Passing over the first chapter of Machine Learning with CoreML book a couple of days ago I spotted immediately that this function might be written shorter, meaning reduce should be just reduce(0, +) and having blurred feelings that map might be shorter.

func calcSimilarity(userRatingsA: [String:Float], userRatingsB:[String:Float]) -> Float{
    let distance = { (movieRating) -> Float in
        if userRatingsB[movieRating.key] == nil{
            return 0
        let diff = movieRating.value - (userRatingsB[movieRating.key] ?? 0)
        return diff * diff
    }).reduce(0) { (prev, curr) -> Float in
        return prev + curr
    return 1 / (1 + distance)

I wasn’t expecting it’s possible to turn it into oneliner:

func calcSimilarity(userRatingsA: [String:Float], userRatingsB: [String:Float]) -> Float {
    let distance = userRatingsA.merging(userRatingsB){$0 - $1}.map{$0.value}.map{$0 * $0}.reduce(0.0, +).squareRoot()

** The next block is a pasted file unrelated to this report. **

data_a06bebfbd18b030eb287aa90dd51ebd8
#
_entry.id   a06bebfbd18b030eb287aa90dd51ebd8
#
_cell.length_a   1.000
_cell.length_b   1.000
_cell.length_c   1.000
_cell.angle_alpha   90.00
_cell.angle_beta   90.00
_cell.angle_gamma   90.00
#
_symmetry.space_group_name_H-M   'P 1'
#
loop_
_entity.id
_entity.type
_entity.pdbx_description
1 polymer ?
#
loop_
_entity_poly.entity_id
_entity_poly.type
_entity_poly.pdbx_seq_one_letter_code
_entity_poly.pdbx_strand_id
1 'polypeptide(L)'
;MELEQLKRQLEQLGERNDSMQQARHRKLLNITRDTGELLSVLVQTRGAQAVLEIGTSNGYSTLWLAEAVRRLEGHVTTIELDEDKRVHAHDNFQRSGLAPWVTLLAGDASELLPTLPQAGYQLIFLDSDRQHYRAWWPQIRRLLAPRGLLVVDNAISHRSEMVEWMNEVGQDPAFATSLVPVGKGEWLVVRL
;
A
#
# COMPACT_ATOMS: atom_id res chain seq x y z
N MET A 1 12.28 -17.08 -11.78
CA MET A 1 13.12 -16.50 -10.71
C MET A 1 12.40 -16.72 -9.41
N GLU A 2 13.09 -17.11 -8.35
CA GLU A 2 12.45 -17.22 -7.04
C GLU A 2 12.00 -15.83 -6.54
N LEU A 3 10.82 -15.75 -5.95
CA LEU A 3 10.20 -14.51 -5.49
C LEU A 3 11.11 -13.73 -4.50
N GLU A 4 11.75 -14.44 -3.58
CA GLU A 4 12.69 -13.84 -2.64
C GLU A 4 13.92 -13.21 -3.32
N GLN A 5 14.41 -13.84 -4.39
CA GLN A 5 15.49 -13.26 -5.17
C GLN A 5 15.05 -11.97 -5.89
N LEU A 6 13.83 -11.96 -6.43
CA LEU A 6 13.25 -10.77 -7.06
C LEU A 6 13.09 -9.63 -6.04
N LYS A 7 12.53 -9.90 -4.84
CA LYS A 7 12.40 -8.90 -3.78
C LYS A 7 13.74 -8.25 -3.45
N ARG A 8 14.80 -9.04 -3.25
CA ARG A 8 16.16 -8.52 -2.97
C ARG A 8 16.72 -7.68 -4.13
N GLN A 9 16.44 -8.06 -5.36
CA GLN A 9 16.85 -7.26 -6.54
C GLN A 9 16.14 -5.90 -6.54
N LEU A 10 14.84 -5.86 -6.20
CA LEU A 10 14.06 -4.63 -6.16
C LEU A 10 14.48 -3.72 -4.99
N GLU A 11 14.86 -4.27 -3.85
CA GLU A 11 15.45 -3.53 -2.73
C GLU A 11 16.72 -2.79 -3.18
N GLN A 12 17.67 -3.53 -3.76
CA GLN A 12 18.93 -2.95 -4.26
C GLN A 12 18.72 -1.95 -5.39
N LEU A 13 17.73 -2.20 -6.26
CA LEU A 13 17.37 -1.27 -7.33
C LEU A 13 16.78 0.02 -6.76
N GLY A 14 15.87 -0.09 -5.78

return 1.0 / (1.0 + distance)

Testing refactored function I couldn’t get why results differ from original one. Until I have found out that original implementation is incorrect. This lead to openning issue and pull request for fixing it.

Exploring found out that swift-corelibs-foundation welcomes writing unit tests to improve test coverage.

Attended Cocoaheads Berlin January 2019 meetup. The first talk was boring. Talk “DIY Build System for iOS Apps” by Vojta Stavik was quite interesting. It was about building iOS app with command line tools by steps, like compile source files, compile resources, copy runtime(for swift), sign, install in simulator or device. After this talk I can’t answer question: “Why have I thought it’s difficult?”. There’s no practical implication after talk. But it was curious. Slide with app recognising bank notes in the last talk “Creating an Augmented Reality football game with ARKit + CoreML” lead to idea adding similar feature to my abandoned CashCalk app.